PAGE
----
Demonstrated faculty concern for students has a positive, statistically significant effect on student persistence even after adjusting for a variety of pre-college characteristics, including students’ intellectual ability and academic preparedness. It has been found that student-faculty interaction outside the classroom correlates more strongly with college satisfaction than any other single variable. The frequency of student-faculty interactions correlates significantly with every academic achievement outcome, including college GPA, degree attainment, graduation with honors and enrollment in graduate or professional school.

College faculty members can interact with students in meaningful ways, including by serving as faculty advisor for a student club; participating in summer college immersion programs for incoming students; participating in residential life programs or as a faculty-in-residence; chaperoning travel courses; and leading student academic teams such as Model UN or the Federal Reserve Challenge Team. It is also important to engage from the start by meeting with prospective students during campus visits and participating in new student orientations.

Other best practices include making students aware that office visits are welcome, writing personalized notes to offer support, guidance, or positive reinforcement. Faculty were also encouraged to participate with students on faculty-student research teams. The use of technology is also recommended to increase interaction between professors and students. Online chats and “office hours” work well as a way to engage students any time of the day.

Presenters at the conference were from all over the country. Five of the presentations were facilitated by Pace faculty, along with administrators and students. These included presentations on effectively engaging and supporting veteran students as well as mindfulness-based stress reduction for students to increase resilience to stress and promote retention.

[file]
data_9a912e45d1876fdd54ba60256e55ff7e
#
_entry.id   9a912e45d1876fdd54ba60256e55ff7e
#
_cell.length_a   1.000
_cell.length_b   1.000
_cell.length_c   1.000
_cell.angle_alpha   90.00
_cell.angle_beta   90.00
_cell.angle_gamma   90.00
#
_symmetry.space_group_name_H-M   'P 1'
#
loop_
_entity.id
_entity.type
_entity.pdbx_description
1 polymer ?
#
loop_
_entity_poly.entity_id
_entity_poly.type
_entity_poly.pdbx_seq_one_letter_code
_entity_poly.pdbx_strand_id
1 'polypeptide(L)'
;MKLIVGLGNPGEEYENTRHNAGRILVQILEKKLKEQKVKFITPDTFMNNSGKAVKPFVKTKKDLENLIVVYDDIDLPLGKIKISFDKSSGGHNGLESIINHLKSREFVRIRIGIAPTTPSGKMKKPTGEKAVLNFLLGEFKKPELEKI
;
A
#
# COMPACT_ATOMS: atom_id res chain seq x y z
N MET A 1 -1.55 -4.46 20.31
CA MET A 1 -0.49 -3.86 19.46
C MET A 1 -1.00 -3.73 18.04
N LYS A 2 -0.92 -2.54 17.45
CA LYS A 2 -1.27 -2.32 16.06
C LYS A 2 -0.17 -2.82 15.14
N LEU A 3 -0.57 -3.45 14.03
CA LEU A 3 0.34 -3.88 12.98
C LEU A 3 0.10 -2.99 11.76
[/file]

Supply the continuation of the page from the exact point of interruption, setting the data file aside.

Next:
The Pace Path offers solutions to these issues with an individualized plan for success for every student that includes formalized opportunities for faculty-student engagement. It includes planning, mentorship and coaching and experiential learning. 

The goal is for students to have an academic foundation that prepares them for real-world experiences. These experiential learning opportunities are different for each student based on areas of academic and professional interest. These range from internships to participation in Pace’s winning Federal Reserve Challenge Team that competes nationally on economic policy recommendations, to the environmental policy clinic where students have written bills that have become New York State law, to criminal justice students working in area prisons with service animals.

Student-faculty interactions outside the classroom keep students engaged and committed. Real-world experiences give students the tools and skills to tackle the job market with confidence after college. As educators, we need to do more to make these opportunities available for all students.

Sue Maxam is the assistant vice president for Student Success Undergraduate Education at Pace University where she has worked for 28 years in a variety of progressively responsible leadership roles relating to student engagement, retention, advising, academic enrichment/support and career services. In her current position, she provides oversight to five units focusing on creating a transformative student experience. Maxam has created and teaches undergraduate and graduate courses in Peace, Justice and Sustainability, and is active in a wide variety of social justice initiatives on and off campus. She has won numerous awards for leadership, mentoring, student engagement, advising and teaching, including the 2015 NYS ACE Women’s Network Catalyst Award for Women Leaders.